This is a YouTube video made by a student to promote the book Stargirl. The author of this video chose different texts, colors, images (anime in this case), and music to put energy into the presentation and to add her one personal view of the book. Something like this could be a great project for students to do if you have a Mac lab in your school, or if your Windows based computers have Photo Story 3 installed. Students can customize their slides and let the music tell the story along with the text and images. A tool like this is beneficial in bringing the book to life for each individual student.
• Only the first 2 minutes and 28 seconds contains actual content in this 6 minute video.

Jerry Spinelli Interview

Mary Cappello interviews Jerry Spinelli in a 9 part youtube series. The 9 videos are broken down into seperate categories:
  1. Writing for Adults or Children
  2. What Jerry Thinks Maniac Magee is About
  3. Milkweed: Write What you Care About
  4. Taking Your Idea for a Book Out to Lunch
  5. Writing Process: Maniac Magee and Milkweed
  6. Why Maniac Magee Carries a Book with Him
  7. Forms of Play: Cappello Reads to Spinelli from Awkward
  8. The Things Our Coaches Tell Us
  9. Enchantment and Stargirl

For a full transcript of the dialogue from the videos, or you want to read and follow along due to the poor audio, head over to Mary Cappello's Website.

Additional Resources:
  • Jerry Spinelli's Website - Jerry Spinelli's Official Website where you can find facts, books, bibliography, and much more.
  • Self Esteem - National Association for Self-Esteem provides self esteem tips for people to be successful within their families, schools and workplaces.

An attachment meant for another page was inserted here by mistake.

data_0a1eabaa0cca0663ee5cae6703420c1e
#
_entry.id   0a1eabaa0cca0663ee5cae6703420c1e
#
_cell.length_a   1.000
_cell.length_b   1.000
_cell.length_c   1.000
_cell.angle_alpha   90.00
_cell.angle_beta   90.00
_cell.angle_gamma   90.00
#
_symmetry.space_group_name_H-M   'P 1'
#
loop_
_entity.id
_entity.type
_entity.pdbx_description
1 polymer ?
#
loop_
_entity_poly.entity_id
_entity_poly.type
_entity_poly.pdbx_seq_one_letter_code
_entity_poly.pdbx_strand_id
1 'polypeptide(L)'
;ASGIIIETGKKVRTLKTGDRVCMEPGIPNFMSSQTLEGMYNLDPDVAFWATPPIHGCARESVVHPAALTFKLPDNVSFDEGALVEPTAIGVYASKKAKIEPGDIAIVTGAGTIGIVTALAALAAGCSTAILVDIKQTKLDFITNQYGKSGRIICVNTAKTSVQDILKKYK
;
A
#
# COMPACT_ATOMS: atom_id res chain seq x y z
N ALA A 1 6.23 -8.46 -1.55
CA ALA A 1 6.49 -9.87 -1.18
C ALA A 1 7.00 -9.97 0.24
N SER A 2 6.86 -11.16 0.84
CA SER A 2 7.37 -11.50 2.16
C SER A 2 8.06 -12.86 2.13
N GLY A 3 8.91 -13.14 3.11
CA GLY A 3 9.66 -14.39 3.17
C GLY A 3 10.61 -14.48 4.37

• DC Stargirl - Modern day DC Comic superhero, named Stargirl who wields a Cosmic Staff and manipulates energy.
  • Random House - Offers an introduction to a reader's guide and asks 11 different questions to provoke critical thinking while reading through Stargirl.
  • Teacher Guide - Offers chapter by chapter key concepts, vocabulary and questions in a well laid out .PDF. Written by Rosemary Pillsbury.
  • Wikipedia - Stargirl's entry on that provides a plot summary and information about the publisher.
  • Washington Post - Article promoting Stargirl, written by Actress/Singer Emily Osment, provides a general plot summary.
  • New York Times - Stargirl appears on the NYTimes Best Sellers List in the Top 10 for the 8th week in a row.
  • - Purchase Stargirl at for a discounted price. Amazon also offers reviews by their staff and other editorial reviews.
  • Study Guide - Multnomah County Library offers a short summary of the book and 10 questions to help review key concepts in Stargirl.
  • Girl Power - Girls Empowerment Network offers after school programs to better girls self image throughout school.
  • Book Review - University of Texas offers a short book review and critique, lists different themes throughout the book, some awards, information about the author and a few external links.

Reviewers: Aaron, Andrew, Jenn, and Ben (Other Wikis: The Giver by Lois Lowry, Jake Reinvented by Gordon Korman)